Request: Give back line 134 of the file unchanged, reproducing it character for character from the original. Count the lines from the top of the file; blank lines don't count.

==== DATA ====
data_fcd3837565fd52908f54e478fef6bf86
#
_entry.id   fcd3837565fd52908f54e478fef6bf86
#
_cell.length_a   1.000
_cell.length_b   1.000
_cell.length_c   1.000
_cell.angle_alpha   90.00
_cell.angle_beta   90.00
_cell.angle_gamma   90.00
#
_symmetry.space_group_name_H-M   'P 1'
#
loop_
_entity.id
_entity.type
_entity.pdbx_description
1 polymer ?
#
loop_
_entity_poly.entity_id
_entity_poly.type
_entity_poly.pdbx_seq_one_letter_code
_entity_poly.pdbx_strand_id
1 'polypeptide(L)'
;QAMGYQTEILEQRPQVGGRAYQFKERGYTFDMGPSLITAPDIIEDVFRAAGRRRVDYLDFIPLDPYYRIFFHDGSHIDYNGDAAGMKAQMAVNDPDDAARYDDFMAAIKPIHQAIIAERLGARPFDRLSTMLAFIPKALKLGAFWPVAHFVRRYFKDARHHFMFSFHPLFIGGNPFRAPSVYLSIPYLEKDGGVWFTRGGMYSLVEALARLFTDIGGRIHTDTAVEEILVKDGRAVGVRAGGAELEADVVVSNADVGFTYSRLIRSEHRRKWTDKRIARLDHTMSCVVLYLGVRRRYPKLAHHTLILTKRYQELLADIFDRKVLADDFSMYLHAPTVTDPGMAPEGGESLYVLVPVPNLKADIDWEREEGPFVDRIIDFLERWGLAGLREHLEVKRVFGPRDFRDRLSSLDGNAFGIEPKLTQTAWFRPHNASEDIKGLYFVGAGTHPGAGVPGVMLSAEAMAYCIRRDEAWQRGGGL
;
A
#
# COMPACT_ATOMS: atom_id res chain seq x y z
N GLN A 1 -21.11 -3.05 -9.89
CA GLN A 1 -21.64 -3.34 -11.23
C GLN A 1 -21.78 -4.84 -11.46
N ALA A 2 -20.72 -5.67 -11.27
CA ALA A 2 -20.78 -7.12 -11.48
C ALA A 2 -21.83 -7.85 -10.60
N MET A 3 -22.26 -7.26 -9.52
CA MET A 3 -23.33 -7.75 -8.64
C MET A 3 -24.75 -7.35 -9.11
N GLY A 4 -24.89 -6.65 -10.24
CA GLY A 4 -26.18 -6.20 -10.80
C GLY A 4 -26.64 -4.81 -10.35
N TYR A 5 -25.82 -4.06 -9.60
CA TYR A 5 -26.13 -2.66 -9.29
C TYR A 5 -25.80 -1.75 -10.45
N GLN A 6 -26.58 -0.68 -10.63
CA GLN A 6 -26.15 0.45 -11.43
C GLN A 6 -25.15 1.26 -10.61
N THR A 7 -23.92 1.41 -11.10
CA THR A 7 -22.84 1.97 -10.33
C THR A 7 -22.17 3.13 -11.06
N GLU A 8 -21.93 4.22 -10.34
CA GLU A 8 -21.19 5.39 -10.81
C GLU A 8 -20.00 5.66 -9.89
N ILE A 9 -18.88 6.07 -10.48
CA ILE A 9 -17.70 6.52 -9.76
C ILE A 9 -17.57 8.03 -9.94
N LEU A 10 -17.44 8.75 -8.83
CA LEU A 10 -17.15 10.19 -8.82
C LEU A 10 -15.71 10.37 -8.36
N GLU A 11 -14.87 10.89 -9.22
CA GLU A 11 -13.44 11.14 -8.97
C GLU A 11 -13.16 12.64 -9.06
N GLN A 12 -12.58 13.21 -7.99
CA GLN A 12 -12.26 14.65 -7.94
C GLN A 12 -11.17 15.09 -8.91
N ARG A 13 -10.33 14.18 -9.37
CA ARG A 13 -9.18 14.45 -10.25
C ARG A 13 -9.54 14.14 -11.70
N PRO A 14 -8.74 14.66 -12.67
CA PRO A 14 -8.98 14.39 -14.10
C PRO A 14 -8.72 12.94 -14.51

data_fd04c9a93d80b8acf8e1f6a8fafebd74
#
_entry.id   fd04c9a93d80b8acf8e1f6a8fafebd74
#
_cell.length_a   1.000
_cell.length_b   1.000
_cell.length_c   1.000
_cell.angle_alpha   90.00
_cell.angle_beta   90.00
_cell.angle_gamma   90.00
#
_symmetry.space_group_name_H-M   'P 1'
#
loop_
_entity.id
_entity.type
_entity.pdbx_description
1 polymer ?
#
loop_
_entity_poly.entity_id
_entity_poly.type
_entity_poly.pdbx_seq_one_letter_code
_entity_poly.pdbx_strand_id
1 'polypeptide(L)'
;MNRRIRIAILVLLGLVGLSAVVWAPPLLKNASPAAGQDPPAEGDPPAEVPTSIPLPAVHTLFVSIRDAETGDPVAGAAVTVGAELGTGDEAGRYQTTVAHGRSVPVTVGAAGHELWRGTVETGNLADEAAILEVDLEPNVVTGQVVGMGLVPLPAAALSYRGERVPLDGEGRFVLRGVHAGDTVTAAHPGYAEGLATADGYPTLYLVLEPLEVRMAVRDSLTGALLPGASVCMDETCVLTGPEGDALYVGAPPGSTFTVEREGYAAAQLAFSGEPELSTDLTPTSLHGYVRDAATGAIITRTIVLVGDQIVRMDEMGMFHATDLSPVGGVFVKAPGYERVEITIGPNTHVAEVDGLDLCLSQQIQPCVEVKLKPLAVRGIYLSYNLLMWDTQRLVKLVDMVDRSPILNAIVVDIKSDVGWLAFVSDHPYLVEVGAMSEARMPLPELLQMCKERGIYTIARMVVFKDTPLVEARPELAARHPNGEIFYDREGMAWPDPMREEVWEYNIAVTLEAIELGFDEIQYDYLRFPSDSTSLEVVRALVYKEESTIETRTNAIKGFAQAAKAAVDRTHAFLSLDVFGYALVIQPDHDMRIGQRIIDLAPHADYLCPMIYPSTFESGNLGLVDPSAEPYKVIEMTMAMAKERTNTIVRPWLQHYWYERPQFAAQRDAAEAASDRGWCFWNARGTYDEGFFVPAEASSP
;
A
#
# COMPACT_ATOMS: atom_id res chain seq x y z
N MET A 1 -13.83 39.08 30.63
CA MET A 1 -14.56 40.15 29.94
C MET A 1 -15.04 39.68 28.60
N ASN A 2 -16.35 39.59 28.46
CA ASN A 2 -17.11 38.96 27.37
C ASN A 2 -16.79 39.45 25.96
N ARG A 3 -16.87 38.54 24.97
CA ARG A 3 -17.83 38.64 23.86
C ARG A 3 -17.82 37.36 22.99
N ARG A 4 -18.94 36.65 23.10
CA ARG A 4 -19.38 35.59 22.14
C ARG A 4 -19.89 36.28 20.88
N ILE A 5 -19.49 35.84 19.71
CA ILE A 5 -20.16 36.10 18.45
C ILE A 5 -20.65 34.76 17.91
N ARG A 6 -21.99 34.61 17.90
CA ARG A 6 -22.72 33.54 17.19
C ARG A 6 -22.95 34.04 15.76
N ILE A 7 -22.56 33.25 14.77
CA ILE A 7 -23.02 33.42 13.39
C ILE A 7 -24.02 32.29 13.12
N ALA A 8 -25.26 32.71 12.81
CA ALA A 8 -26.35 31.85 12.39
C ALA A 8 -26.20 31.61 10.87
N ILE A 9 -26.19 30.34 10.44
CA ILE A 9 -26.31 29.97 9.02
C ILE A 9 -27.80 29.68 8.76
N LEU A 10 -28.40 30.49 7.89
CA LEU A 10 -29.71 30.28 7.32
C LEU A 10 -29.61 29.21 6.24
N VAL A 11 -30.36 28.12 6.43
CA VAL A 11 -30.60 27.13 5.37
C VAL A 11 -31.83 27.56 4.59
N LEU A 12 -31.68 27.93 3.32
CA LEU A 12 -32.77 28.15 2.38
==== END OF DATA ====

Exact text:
CA VAL A 11 -30.60 27.13 5.37